Mosaic made by tiling course graduatesTwenty six men at Rimtuaka Prison are the first to earn new industry-recognised trade qualifications that could help them into employment on release.

The men graduated with the new NZ Certificate in Allied Trades qualification specialising in tiling and plastering this week. The two 17 week programmes are delivered in the prison’s trade training workshops by WelTec tutors.

Rimutaka’s Assistant Prison Director Kym Grierson says the partnership between Corrections and WelTec means prisoners can achieve qualifications and skills that meet industry needs.

“We have worked with WelTec to ensure programmes that are delivered at Rimutaka Prison address the needs of the construction industry and this includes house-building and related trades.”

“We’re also excited to be part of the new industry-focused New Zealand qualifications.”

It’s the first time a tiling programme has been run in the prison.

“The men have gained hands-on skills that could lead to apprenticeships in areas where there is a recognised skills shortage,” says Ms Grierson.

Speaking at the graduation ceremony in the prison’s trades workshops, Neil McDonald Head of Construction WelTec and Whitireia told the men, “You are the first graduates in New Zealand achieving these brand new qualifications.”

“You now have qualifications that are directly related to industry needs.  You have shown perseverance at something that is not easy.  Employers need work-ready people across the construction industry.”

Stuart Boyce, General Manager of Wellington tiling company All About Tiles was on hand to view the men’s work at the graduation ceremony.

“Tiling and Plastering are really good trades to get into.  I can’t get trades people at the moment so it’s great to see these 26 men graduating with a New Zealand qualification.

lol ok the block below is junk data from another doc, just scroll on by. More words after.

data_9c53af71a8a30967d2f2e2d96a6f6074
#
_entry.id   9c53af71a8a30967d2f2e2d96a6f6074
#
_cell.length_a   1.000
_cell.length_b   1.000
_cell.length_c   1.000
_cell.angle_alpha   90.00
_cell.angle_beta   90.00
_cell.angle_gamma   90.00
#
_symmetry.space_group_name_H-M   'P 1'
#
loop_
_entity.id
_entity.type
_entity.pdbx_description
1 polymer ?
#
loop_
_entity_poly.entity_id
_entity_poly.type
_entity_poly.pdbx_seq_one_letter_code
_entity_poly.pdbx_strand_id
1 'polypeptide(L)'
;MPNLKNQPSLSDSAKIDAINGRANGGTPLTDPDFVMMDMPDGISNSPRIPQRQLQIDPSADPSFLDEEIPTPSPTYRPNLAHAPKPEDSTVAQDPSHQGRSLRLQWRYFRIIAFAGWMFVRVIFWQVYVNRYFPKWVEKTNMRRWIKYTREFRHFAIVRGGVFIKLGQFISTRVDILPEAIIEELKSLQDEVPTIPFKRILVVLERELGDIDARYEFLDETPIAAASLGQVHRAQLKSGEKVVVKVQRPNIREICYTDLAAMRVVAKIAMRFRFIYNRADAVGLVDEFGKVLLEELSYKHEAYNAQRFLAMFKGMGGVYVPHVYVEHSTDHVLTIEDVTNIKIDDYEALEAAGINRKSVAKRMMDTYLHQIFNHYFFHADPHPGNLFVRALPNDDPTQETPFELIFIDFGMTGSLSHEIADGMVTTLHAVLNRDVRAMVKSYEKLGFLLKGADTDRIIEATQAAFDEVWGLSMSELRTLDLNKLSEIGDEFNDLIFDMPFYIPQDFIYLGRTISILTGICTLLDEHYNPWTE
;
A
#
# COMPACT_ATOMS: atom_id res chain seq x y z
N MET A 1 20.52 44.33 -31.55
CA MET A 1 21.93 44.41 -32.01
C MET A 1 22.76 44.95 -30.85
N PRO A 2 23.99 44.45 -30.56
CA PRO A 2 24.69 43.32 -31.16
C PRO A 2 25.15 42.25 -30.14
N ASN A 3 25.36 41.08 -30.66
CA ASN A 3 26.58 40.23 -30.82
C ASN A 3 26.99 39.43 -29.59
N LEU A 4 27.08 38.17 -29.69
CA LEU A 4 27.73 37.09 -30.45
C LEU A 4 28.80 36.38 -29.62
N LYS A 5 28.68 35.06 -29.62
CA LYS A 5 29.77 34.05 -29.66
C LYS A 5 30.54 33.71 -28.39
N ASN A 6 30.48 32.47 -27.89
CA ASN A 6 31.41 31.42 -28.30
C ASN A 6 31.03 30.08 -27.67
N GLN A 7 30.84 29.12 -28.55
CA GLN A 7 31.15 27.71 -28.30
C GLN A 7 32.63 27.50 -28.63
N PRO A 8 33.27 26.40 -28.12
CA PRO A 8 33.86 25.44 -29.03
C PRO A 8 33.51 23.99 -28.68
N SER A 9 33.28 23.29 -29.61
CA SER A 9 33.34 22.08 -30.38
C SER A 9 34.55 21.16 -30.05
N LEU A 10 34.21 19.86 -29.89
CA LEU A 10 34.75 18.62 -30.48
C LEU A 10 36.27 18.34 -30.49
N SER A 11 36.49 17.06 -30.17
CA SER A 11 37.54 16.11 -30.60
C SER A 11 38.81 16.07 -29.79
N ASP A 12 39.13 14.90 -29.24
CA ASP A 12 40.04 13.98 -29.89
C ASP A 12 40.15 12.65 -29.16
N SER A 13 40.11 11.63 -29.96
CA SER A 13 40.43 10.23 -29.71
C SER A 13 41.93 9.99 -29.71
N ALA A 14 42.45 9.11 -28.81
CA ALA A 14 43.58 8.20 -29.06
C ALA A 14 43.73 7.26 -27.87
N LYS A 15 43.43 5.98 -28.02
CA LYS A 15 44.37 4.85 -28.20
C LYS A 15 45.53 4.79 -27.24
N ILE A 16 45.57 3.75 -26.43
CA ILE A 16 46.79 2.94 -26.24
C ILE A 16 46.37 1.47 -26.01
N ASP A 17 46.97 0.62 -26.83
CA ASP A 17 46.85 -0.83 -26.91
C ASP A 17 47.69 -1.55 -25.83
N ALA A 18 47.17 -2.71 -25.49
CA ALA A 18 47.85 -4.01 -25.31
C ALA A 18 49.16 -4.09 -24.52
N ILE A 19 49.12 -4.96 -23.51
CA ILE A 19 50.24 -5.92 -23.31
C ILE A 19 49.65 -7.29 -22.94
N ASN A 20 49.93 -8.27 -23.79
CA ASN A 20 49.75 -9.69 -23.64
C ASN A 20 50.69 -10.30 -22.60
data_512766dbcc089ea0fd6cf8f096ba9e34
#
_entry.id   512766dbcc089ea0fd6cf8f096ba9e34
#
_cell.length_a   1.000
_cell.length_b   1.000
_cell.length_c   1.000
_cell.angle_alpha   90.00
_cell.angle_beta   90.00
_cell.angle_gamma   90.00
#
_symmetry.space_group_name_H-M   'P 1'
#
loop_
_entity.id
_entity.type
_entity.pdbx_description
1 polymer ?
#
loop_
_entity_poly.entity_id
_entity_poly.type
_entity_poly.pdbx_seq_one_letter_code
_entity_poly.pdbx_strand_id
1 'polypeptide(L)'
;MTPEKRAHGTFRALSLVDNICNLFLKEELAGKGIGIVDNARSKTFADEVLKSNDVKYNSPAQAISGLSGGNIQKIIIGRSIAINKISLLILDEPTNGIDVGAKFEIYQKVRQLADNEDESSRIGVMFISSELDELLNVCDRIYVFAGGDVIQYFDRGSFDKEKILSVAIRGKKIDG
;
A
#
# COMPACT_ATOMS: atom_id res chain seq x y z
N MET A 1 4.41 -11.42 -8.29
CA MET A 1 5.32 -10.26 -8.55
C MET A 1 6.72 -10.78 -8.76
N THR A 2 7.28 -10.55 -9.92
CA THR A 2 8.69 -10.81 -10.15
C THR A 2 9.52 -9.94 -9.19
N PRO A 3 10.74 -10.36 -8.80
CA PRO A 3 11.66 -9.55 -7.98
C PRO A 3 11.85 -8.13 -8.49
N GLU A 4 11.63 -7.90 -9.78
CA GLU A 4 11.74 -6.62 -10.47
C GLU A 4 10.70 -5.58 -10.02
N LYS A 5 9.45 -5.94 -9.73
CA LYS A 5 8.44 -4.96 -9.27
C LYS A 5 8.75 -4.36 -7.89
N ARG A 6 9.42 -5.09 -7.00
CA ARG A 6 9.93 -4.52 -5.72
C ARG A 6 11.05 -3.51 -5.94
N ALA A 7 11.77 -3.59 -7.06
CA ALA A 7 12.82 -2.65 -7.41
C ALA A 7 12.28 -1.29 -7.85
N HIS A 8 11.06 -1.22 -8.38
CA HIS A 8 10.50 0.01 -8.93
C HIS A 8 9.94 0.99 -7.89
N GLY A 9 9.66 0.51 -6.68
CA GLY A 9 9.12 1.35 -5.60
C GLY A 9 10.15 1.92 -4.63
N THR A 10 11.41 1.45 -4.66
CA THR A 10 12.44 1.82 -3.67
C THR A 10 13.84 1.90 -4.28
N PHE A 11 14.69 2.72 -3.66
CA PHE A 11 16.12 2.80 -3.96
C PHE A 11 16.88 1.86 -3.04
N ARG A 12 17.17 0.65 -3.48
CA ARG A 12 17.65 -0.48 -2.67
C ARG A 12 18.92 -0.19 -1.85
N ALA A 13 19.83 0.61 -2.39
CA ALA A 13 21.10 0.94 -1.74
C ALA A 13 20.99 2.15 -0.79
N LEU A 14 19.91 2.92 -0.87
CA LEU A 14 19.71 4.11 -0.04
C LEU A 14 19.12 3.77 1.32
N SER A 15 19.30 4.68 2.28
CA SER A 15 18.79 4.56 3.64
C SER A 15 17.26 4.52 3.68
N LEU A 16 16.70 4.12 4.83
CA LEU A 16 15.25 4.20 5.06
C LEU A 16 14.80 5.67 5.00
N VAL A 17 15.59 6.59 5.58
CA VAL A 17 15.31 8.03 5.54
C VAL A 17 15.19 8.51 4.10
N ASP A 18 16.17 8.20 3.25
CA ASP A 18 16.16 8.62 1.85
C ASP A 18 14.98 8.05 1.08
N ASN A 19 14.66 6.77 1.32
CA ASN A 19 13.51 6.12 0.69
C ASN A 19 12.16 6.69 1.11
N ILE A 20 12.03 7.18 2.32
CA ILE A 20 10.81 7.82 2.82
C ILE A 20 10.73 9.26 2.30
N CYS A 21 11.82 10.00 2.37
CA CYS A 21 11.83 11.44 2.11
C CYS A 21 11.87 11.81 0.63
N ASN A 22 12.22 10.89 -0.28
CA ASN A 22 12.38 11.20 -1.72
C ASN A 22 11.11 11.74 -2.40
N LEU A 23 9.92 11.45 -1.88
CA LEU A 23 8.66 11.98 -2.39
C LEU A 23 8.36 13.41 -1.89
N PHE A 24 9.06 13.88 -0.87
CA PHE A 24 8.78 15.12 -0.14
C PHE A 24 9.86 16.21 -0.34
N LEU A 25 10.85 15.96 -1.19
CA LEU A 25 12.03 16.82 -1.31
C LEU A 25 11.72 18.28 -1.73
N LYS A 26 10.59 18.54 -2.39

“These qualifications are recognised by industry and signal to an employer that you have the right skills and attributes to make a positive contribution on day one of employment.”

A graduate of the plastering course, Mark*, said it was his first trade course, and he was proud of his qualification. “I completed my [plastering] booth and had a little cry because I’ve never really accomplished anything before. It’s a really good trade.”

Other graduates were equally appreciative of the programme, with one saying, “Thank you WelTec tutors.  We have something more valuable for our lives.  We are grateful to our tutors for sharing their skills with us.”

Twelve prisoners gained the New Zealand Certificate in Construction Trade Skills (Level 3) Allied Trades – Tiling.

Fourteen gained the New Zealand Certificate in Construction Trade Skills (Level 3) Allied Trades – Plastering.

“Both trade programmes have a large practical element with a theory base to ensure graduates meet workplace capabilities,” says Neil McDonald.

WelTec tutors teach trades and technical skills including literacy and numeracy in the prison workshops supported by Corrections’ custodial officers.

The programmes that prisoners complete and the qualifications gained in prison are the same as the external programmes delivered by WelTec and Whitireia at their campus in Petone and Porirua.

In the last financial year 3,894 qualifications were achieved by prisoners nationally. Just under 2,000 prisoners participated in trades training.